October 1998

Lewis Porter
Jazz, a Century of Change: Readings and New Essays

This book appeared in print before Porter’s Coltrane study (see the June issue of JT) but arrived for review only recently. Though it is not the monument of scholarship represented in the Coltrane book, it is a fine addition to the ever-expanding library of high-quality jazz literature.

Jazz, a Century of Change is a collection of disparate articles, some complete and some condensed, organized chronologically and linked by Porter’s commentary. It complements nicely some earlier anthologies, such as Traill’s Concerning Jazz (1958), Hentoff/McCarthy’s Jazz (1959), Williams’s The Art of Jazz (1959), and Zwerin’s Close Enough for Jazz (1983).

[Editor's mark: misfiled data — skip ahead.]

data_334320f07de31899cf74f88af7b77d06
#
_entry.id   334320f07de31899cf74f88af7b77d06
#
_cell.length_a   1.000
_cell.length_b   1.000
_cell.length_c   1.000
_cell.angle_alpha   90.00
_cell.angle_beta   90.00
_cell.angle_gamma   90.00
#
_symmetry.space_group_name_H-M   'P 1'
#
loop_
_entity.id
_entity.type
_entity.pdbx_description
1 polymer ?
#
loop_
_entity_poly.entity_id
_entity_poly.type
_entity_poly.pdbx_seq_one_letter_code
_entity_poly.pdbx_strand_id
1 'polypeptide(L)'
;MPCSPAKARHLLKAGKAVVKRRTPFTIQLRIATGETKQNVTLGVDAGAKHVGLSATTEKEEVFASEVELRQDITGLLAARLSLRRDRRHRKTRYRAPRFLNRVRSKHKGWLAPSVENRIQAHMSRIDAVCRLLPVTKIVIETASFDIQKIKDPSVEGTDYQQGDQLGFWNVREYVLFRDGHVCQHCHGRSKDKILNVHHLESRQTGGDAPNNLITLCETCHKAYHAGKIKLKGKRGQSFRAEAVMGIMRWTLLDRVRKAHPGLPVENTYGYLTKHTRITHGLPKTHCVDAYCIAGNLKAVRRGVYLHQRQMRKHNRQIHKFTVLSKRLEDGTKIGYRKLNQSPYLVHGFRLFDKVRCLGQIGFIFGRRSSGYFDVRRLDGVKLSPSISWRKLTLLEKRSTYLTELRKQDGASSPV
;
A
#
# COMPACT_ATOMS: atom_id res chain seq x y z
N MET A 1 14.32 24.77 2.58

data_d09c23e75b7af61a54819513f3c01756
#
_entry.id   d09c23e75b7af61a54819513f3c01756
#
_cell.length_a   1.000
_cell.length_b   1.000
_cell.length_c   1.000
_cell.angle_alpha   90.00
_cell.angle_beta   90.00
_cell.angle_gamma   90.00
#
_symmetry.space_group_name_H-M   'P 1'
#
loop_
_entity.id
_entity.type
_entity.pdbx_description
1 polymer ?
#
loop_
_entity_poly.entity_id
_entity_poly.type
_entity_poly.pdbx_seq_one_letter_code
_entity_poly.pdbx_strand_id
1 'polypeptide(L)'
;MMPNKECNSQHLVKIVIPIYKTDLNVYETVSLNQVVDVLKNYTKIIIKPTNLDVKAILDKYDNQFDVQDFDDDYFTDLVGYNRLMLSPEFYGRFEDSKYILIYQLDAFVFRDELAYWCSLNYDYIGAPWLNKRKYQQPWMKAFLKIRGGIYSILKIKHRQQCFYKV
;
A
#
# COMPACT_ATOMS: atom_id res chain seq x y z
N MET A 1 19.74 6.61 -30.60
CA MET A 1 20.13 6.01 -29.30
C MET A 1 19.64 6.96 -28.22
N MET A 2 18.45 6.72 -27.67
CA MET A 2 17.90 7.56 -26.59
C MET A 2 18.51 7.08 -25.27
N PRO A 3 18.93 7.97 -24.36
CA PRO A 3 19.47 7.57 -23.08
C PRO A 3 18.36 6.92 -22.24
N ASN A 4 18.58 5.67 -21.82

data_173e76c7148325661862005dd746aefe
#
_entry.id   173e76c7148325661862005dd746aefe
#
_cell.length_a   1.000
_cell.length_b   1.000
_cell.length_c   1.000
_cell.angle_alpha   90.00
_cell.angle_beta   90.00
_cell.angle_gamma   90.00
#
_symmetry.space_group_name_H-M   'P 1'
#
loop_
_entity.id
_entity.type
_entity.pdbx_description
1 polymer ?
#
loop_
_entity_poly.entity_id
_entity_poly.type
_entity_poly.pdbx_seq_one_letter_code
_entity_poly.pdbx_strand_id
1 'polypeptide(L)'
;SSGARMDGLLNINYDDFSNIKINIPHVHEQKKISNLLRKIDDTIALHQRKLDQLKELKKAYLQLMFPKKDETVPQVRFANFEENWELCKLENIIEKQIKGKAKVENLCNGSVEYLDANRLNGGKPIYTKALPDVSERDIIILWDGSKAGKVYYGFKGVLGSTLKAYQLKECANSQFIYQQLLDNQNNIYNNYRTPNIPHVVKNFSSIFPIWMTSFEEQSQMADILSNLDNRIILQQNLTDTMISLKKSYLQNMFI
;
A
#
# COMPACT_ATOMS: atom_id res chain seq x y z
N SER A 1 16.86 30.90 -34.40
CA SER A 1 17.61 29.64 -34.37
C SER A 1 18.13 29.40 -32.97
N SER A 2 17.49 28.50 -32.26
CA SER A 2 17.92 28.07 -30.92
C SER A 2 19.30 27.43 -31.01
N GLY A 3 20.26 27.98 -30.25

Most of the articles, drawn from newspapers, periodicals and books are reprinted here for the first tme, though Billy Taylor’s 1957 article for Duke Magazine had appeared in The Jazz World by Cerulli, et al (1960). Many make fascinating reading: various writers’ speculations on the origin of the word jazz, Glenn Waterman’s 1924 instructions on how to play jazz, two important articles by Lawrence Gushee, some early explanations and defenses of jazz by black writers in the 1920s and 1930s, some perceptive early discussions of bebop written in the 1940s, an attack on Wynton Marsalis by Kevin Whitehead followed by Marsalis’ angry response. My only criticisms are 1) the index lists only the chapter headings, not the articles and authors quoted within the chapters, and 2) Schirmer could have done a clearer job of separating Porter’s narratives from the articles.

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